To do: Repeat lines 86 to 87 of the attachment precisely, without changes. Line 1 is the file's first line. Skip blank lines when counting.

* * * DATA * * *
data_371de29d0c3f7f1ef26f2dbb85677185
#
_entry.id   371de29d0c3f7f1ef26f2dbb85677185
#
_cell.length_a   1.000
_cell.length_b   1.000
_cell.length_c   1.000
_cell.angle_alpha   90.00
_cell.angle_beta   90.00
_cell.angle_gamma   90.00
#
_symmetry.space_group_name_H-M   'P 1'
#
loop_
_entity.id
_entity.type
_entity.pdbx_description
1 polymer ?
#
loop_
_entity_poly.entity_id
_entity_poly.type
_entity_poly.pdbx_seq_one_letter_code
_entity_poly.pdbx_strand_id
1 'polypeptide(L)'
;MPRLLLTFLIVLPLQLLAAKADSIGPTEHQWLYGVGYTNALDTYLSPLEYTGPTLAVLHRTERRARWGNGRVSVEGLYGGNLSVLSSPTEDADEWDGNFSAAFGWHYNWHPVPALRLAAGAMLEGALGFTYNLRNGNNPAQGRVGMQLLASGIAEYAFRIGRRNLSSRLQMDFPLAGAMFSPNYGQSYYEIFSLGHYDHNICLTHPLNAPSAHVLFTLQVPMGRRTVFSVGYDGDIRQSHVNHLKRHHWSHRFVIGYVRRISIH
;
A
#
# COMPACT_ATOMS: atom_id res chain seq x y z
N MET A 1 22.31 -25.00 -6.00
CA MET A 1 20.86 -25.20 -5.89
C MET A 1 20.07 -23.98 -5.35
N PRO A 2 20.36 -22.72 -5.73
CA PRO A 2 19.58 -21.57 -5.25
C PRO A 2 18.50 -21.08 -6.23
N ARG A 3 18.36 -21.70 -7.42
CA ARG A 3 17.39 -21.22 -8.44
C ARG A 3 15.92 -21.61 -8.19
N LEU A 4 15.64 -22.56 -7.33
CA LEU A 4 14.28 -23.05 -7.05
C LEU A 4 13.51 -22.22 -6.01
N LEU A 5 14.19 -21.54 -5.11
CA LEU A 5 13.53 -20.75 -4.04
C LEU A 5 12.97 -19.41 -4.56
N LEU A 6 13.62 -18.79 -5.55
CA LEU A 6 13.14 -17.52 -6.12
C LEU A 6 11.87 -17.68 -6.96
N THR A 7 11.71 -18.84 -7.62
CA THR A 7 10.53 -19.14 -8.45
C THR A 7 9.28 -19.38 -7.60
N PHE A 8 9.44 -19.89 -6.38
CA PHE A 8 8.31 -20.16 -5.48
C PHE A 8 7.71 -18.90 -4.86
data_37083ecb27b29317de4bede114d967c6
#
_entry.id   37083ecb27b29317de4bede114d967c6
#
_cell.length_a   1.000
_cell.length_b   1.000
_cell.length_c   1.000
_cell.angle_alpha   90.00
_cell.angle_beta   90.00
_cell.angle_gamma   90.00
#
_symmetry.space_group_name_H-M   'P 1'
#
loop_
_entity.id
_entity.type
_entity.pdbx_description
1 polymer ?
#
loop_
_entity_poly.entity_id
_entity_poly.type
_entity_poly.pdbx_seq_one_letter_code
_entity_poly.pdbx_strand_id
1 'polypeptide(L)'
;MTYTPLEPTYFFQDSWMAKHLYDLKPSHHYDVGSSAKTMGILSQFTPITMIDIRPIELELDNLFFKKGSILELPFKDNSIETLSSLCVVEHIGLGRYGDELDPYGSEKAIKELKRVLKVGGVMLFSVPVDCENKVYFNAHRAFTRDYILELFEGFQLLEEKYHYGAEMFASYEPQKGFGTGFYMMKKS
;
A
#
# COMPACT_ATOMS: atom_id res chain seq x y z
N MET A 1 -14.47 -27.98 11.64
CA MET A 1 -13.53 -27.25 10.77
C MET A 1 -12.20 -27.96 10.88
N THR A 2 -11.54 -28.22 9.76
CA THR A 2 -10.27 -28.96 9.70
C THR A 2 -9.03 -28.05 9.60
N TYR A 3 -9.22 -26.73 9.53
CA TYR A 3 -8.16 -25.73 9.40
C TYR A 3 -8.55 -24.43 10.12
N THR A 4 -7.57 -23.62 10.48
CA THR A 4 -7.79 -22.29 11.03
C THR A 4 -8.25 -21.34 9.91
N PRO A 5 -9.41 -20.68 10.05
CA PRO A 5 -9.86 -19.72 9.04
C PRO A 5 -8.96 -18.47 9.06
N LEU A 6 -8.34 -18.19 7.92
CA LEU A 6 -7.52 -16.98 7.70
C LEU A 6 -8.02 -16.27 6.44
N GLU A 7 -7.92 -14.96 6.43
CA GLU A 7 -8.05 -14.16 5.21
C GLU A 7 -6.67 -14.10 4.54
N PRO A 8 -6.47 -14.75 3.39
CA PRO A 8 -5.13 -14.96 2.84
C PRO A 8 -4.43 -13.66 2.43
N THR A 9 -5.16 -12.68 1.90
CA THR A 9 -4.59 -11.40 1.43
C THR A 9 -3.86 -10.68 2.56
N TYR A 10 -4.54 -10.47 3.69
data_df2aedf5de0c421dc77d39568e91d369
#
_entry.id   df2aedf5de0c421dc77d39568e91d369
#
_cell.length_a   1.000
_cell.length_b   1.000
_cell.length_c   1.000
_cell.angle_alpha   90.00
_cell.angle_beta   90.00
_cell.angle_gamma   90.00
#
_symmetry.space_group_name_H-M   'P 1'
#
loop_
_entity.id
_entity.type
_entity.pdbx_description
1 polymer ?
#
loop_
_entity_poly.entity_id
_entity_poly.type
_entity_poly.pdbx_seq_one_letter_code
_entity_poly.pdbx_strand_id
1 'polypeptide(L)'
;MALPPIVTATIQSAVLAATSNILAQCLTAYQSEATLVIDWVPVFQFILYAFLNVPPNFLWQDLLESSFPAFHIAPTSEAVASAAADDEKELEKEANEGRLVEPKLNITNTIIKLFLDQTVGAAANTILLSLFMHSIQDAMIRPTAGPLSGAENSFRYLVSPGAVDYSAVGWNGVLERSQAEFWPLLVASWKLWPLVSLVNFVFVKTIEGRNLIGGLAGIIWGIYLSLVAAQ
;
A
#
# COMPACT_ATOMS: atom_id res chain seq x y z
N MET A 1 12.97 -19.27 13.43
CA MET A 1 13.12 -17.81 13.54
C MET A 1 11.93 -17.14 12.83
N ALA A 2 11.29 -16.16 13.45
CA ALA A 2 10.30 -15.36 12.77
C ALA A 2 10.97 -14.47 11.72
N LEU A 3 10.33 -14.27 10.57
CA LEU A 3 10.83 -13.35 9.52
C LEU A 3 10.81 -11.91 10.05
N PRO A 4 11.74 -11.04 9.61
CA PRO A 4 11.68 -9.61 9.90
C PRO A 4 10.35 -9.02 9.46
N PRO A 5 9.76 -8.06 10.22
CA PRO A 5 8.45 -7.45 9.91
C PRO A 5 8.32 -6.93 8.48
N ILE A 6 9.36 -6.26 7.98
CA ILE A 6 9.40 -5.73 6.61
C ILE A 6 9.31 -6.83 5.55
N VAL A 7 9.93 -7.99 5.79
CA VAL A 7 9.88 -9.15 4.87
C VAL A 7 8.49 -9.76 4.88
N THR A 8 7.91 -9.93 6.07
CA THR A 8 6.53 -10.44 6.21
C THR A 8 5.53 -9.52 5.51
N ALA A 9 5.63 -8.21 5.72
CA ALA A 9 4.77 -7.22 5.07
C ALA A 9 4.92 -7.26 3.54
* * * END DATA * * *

CA MET A 1 -13.53 -27.25 10.77
C MET A 1 -12.20 -27.96 10.88